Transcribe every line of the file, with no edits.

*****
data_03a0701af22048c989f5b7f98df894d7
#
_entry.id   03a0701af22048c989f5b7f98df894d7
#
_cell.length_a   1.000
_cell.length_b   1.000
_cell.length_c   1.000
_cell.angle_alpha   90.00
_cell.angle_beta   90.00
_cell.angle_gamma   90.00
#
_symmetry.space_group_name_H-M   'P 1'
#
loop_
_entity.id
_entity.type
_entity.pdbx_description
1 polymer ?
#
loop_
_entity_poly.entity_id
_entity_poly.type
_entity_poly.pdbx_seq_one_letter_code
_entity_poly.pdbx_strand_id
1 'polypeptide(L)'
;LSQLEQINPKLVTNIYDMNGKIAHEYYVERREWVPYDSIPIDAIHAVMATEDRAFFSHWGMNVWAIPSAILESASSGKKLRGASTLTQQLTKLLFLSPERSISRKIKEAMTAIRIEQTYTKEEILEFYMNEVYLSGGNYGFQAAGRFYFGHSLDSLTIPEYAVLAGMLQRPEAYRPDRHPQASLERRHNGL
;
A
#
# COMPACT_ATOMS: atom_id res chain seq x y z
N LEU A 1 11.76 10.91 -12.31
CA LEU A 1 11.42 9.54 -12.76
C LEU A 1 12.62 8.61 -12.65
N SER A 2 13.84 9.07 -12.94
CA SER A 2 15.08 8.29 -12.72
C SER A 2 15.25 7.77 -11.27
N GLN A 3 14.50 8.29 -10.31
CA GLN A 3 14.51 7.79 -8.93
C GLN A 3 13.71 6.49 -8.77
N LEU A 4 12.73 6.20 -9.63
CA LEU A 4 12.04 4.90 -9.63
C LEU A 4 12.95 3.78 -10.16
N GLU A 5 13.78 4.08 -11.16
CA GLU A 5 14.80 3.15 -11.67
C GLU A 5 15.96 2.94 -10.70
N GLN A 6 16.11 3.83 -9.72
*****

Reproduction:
data_03a0701af22048c989f5b7f98df894d7
#
_entry.id   03a0701af22048c989f5b7f98df894d7
#
_cell.length_a   1.000
_cell.length_b   1.000
_cell.length_c   1.000
_cell.angle_alpha   90.00
_cell.angle_beta   90.00
_cell.angle_gamma   90.00
#
_symmetry.space_group_name_H-M   'P 1'
#
loop_
_entity.id
_entity.type
_entity.pdbx_description
1 polymer ?
#
loop_
_entity_poly.entity_id
_entity_poly.type
_entity_poly.pdbx_seq_one_letter_code
_entity_poly.pdbx_strand_id
1 'polypeptide(L)'
;LSQLEQINPKLVTNIYDMNGKIAHEYYVERREWVPYDSIPIDAIHAVMATEDRAFFSHWGMNVWAIPSAILESASSGKKLRGASTLTQQLTKLLFLSPERSISRKIKEAMTAIRIEQTYTKEEILEFYMNEVYLSGGNYGFQAAGRFYFGHSLDSLTIPEYAVLAGMLQRPEAYRPDRHPQASLERRHNGL
;
A
#
# COMPACT_ATOMS: atom_id res chain seq x y z
N LEU A 1 11.76 10.91 -12.31
CA LEU A 1 11.42 9.54 -12.76
C LEU A 1 12.62 8.61 -12.65
N SER A 2 13.84 9.07 -12.94
CA SER A 2 15.08 8.29 -12.72
C SER A 2 15.25 7.77 -11.27
N GLN A 3 14.50 8.29 -10.31
CA GLN A 3 14.51 7.79 -8.93
C GLN A 3 13.71 6.49 -8.77
N LEU A 4 12.73 6.20 -9.63
CA LEU A 4 12.04 4.90 -9.63
C LEU A 4 12.95 3.78 -10.16
N GLU A 5 13.78 4.08 -11.16
CA GLU A 5 14.80 3.15 -11.67
C GLU A 5 15.96 2.94 -10.70
N GLN A 6 16.11 3.83 -9.72